Some Baptist leaders applauded President Obama's announcement that insurance companies, rather than religious institutions, will be required to provide employees' contraception coverage. However, the head of a Southern Baptist Convention agency said the compromise proposal failed to answer the concerns of self-funded religious insurance providers.
WASHINGTON (ABP)—Some Baptist leaders applauded President Obama's announcement that in-surance companies, rather than religious institutions, will be required to provide employees' contraception coverage.
However, the head of a Southern Baptist Convention agency said the compromise proposal failed to answer the concerns of self-funded religious insurance providers.
"This is a positive step in protecting the right of religious institutions to define themselves and accommodate religious conscience," said Brent Walker, executive director of the Baptist Joint Committee for Religious Liberty. "Leaving room for the health-care needs of women—Catholic and non-Catholic alike—to get the coverage they deserve is also important."
Melissa Rogers, director of the Center for Religion and Public Affairs at Wake Forest Divinity School, said the policy adjustment "resolves the religious liberty concerns and respects the interests of Americans who would like to have these important health benefits."
"President Obama and his administration deserve great credit for implementing a solution that honors free exercise rights and fairness," said Roger.
"I deeply appreciate the fact that the White House has taken the religious community's concerns so seriously."
But O.S. Hawkins, president of GuideStone Financial Resources, said Obama's compromise plan for mandatory coverage of contraceptives does not solve religious liberty concerns for his agency.
GuideStone's medical plan is self-funded, Hawkins said, meaning it pays its benefits directly instead of using a third-party insurance company. The president's solution—requiring insurance companies to pay directly for reproductive services of employees of religious organizations that oppose contraception—"completely ignored" the self-funded approach, Hawkins said.
"The president's statement ... is an insulting affront illustrating a basic lack of understanding that this issue will not be solved by sleight-of-hand word games," Hawkins said.
"It is a fundamental matter of religious liberty that threatens the very coverage of those dedicated persons who serve our churches and affiliated organizations."
The new policy announced by the Obama administration updates a January announcement by Health and Human Services Director Kathleen Sebelius that churches would be exempt from paying for required coverage of FDA-approved contraceptive methods and sterilization procedures, but employers like religious schools and hospitals that hire people of different faiths have until August 2013 to get their house in order and start providing coverage for those services.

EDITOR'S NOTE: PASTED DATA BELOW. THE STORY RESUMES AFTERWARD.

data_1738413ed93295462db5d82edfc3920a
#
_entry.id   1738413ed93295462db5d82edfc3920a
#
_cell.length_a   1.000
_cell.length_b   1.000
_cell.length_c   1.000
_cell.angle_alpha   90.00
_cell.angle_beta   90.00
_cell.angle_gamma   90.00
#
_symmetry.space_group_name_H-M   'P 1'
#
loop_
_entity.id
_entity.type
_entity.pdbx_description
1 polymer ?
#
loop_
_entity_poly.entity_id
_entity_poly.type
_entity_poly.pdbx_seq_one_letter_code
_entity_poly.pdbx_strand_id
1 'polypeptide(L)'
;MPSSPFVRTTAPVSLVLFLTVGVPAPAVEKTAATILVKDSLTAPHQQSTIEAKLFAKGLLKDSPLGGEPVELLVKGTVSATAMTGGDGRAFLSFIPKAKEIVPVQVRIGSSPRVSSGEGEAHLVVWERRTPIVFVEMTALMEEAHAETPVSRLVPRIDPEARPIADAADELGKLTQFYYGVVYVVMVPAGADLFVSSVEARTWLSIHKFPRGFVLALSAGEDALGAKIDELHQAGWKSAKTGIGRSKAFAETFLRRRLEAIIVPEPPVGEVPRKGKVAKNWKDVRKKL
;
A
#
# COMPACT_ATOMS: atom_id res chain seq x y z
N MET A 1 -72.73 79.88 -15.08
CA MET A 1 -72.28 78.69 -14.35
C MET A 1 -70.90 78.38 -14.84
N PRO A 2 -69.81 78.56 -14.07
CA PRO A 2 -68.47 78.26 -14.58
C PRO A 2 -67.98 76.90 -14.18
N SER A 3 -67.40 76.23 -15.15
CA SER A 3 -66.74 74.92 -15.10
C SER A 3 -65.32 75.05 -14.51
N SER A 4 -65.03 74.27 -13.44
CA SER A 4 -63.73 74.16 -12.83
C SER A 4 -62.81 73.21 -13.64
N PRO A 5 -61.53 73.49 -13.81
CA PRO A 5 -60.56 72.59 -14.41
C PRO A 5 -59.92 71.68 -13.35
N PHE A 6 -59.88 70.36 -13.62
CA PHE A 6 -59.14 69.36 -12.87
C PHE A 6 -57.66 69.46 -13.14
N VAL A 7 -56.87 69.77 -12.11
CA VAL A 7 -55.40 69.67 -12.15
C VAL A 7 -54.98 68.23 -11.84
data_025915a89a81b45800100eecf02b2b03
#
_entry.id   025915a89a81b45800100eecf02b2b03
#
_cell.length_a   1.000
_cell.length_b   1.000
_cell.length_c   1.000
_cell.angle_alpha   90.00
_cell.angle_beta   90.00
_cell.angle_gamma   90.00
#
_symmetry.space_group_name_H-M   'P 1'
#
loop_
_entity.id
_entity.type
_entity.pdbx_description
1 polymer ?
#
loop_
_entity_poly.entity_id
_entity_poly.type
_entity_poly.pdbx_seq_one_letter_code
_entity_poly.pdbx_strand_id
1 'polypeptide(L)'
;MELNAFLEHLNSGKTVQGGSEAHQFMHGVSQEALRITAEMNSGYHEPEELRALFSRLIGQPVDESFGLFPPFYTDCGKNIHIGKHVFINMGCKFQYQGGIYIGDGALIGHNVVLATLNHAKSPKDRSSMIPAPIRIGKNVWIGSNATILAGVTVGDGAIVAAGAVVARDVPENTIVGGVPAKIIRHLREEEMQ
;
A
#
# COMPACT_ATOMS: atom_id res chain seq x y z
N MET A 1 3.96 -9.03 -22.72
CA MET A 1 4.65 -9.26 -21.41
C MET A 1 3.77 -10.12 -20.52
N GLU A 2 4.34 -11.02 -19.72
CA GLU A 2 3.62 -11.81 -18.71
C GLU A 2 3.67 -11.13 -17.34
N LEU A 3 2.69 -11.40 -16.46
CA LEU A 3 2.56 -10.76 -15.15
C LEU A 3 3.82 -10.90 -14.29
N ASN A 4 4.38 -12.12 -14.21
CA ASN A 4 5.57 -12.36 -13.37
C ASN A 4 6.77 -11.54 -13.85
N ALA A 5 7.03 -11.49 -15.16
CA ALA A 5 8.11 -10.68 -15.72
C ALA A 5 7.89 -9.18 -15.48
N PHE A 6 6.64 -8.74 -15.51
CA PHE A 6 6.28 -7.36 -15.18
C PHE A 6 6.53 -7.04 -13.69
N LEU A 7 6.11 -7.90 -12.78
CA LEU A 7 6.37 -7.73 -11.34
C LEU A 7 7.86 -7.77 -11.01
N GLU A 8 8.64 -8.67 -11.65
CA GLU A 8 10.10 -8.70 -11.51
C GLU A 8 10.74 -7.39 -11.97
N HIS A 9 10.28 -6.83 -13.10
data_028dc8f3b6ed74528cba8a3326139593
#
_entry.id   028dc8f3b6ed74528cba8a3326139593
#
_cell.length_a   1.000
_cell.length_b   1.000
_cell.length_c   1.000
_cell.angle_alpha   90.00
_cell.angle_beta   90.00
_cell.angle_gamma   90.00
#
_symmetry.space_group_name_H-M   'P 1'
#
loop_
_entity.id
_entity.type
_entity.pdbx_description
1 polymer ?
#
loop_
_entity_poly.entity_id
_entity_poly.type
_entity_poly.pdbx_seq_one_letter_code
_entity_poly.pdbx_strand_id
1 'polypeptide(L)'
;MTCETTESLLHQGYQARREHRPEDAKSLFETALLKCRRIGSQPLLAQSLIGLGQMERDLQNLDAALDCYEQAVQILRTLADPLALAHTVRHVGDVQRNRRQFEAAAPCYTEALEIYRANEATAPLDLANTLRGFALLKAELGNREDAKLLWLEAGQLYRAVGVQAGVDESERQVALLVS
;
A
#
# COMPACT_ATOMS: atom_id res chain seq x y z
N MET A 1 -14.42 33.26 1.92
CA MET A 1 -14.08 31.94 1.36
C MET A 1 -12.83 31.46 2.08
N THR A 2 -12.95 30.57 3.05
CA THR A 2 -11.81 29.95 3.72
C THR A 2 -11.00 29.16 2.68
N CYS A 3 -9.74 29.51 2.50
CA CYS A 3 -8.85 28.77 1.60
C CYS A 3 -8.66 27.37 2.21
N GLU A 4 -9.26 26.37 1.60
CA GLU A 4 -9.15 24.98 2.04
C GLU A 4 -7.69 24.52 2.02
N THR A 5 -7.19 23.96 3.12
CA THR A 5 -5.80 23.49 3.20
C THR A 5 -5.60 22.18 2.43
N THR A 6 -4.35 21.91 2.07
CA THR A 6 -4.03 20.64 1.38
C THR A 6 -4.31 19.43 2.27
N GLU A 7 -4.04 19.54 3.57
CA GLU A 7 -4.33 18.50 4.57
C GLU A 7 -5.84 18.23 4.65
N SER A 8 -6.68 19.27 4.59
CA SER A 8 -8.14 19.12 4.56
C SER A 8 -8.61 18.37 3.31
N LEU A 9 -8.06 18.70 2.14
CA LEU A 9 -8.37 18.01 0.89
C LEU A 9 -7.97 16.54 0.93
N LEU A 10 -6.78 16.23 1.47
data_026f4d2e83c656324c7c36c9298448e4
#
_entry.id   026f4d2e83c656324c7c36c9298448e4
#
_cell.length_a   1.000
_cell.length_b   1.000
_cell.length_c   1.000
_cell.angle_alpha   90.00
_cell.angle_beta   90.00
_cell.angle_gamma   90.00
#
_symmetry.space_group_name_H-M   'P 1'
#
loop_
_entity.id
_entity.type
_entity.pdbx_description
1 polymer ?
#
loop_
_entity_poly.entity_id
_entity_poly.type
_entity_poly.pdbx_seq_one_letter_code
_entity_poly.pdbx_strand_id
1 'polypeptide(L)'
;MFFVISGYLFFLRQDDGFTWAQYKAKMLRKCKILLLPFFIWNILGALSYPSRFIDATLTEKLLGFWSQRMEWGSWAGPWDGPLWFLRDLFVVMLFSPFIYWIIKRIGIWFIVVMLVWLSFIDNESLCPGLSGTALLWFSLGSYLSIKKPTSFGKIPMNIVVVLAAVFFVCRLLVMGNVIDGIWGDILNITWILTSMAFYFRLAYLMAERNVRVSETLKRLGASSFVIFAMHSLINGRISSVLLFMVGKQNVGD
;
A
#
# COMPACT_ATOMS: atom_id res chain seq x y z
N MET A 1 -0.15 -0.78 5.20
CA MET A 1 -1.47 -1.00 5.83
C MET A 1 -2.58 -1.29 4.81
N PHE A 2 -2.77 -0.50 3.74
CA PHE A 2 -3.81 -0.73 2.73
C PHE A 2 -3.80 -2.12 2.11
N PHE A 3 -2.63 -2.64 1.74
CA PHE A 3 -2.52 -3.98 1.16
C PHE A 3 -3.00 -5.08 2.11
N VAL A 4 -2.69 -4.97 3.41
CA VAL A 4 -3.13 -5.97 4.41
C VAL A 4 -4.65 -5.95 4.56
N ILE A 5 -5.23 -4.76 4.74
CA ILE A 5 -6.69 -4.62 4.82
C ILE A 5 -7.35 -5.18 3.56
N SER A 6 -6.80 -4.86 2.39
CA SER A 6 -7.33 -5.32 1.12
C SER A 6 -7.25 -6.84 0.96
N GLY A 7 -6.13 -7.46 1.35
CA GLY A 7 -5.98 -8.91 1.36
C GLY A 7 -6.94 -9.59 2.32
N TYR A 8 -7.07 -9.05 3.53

Roman Catholic, Southern Baptist and other religious leaders called the policy an assault on religious freedom that would force faith-based institutions to violate their consciences by paying for services they view as immoral.
The new regulation will require insurance companies to cover contraception if the non-exempted religious organization chooses not to.
Such employers will not be required to cover or subsidize birth control. Insurance companies will offer contraception coverage to women directly and free of charge, with no role for religious employers who oppose birth control.
"Religious liberty will be protected, and a law that requires free preventive care will not discriminate against women," Obama told reporters.
"I've been confident from the start that we could work out a sensible approach here, just as we promised," he said.
While "people of good will on both sides" disagree on the issue, he said, that "doesn't mean we have to choose between individual liberty and basic fairness."
Rogers, a Baptist, said her own faith tradition and conscience support the use of contraceptives, but the issue for her is not birth control. Rather, it is the freedom of religious bodies "to practice their faith as they see fit, not as government sees fit."
Walker called it a "win-win solution."
"Religious freedom is the first freedom and must be protected," Walker said. "At the same time, we must be mindful of the health-care needs of all employees."
Read 1864 times Last modified on Friday, 15 August 2014